Celebrating the International Day of Sport for Development and Peace
The International Day of Sport for Development and Peace - a global initiative celebrated annually on 6th April - evolved from a belief that play has the power to transform the world and is an effective tool in humanitarian, development and peace building efforts. Alongside the United Nations and other global bodies, Right To Play worked for play to be recognized as a development goal in its own right. Our unique approach uses the power of sport and play to deliver against the UN’s Sustainable Development Goals focused on Health, Education, Peace and Gender.
As a leader in the Sport for Development and Peace movement we know that sport and play has the ability to transform children's lives. Playing creates a safe arena for children to engage and interact. Something as simple as a game of football creates common ground and a sense of equality, levelling the playing field by breaking down complex social barriers, promoting teamwork and creating acceptance around differences such as gender, race and religion. Sport and play helps children put their differences aside. Most importantly, it provides the platform for their long-term personal development.
When the children in our programmes learn about conflict-resolution and team-building skills through a game of tag or by making up a skit to act out for their peers, not only are they happier and more engaged because they are having fun, they are also learning and retaining valuable lessons about equality, acceptance and respect.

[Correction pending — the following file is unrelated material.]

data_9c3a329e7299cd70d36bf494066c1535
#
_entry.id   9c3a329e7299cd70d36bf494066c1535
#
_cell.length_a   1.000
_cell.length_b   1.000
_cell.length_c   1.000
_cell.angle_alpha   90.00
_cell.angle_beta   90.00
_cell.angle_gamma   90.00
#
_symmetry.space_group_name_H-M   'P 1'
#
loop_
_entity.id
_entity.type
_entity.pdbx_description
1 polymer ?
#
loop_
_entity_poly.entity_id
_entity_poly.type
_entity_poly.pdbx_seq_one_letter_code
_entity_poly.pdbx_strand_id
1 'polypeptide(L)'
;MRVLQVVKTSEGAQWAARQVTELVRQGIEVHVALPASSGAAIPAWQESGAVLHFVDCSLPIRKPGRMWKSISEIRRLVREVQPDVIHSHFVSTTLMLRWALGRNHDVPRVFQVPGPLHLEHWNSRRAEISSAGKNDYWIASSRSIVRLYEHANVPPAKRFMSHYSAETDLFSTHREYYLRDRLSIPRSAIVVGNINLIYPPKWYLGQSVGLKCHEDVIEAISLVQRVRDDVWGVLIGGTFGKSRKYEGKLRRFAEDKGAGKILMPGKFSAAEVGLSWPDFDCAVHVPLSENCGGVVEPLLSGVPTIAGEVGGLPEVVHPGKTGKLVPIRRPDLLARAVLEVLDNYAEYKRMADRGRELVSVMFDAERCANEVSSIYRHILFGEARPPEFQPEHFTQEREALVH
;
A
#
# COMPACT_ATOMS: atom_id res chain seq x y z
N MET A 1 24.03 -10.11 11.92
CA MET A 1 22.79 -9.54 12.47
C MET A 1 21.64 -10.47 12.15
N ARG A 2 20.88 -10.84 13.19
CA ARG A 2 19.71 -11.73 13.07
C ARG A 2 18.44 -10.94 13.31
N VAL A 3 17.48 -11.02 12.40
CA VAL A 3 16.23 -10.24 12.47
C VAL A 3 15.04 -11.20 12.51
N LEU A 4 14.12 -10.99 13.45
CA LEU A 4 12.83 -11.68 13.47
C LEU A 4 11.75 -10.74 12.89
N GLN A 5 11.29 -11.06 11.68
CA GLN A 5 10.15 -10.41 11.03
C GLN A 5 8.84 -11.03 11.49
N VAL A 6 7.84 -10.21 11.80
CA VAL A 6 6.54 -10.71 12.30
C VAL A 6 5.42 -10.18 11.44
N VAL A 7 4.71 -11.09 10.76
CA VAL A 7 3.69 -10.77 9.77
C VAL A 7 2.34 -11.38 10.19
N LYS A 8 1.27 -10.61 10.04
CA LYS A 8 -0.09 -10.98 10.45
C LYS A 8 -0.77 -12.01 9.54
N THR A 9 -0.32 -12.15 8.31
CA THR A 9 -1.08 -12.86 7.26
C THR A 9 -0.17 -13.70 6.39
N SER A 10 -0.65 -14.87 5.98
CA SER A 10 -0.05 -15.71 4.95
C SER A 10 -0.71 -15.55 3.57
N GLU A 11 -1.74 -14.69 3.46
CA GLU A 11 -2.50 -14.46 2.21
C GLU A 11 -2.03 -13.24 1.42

We see that it works and is contributing to addressing critical issues in global development agendas. Children in Thailand, after six months of participation in Right To Play’s programmes, were more motivated and more likely to participate in school. 92% of children in Uganda in Right To Play’s programmes knew ways of preventing HIV transmission compared to 50% among children not in the programmes. Finally, there was a considerable reduction in the incidence of violence among children in Liberia, as they learnt, through Right To Play’s games, to manage conflict through dialogue, reasoning and avoidance.
IDSDP gives everyone a reason to join in, celebrate and highlight the role of sport in global development. It reminds us of the benefits that sport and play bring to the personal development of children and young people and it reinforces the value our programmes are bringing to over one million children around the world.
Fares an eight year old boy, was caught in the middle of the siege in Yarmouk, one of the bloodiest battles to date in the ongoing Syrian war. He and his family fled their home and took refuge in Lebanon, becoming one of the 1.2 million Syrian refugees registered there.
Even after his family reached safety, the sounds of the bombs, shootings and the violence stayed with the little boy. Fares developed severe post-traumatic stress disorder.
His extreme anxiety was overwhelming and he began to suffer from panic attacks. Fares couldn’t sleep and he stopped communicating with others, causing him to isolate himself at school and fall behind.
Soon, Fares stopped going to school regularly. His mother took him to several doctors, but they could offer no solutions.
On a rare day when Fares felt well enough to attend school, his teacher—a newly-trained Right To Play coach—introduced one of our educational games to his class. Fares was captivated. The fun, learning activities allowed him to relax and be a child again. Playing in an inclusive, accepting and safe environment also helped to reduce his severe anxiety and build friendships with his classmates.
Since that day, Fares has attended school regularly. He looks forward to going and eagerly participates in Right To Play lessons. He has begun to recover from the psychological traumas he experienced. Our play-based learning approach has increased his concentration and he has made several friends with whom he plays and studies. His education and life are now back on track.
“I cannot express how happy I am to see my child transforming this much,” says Fares’ mother.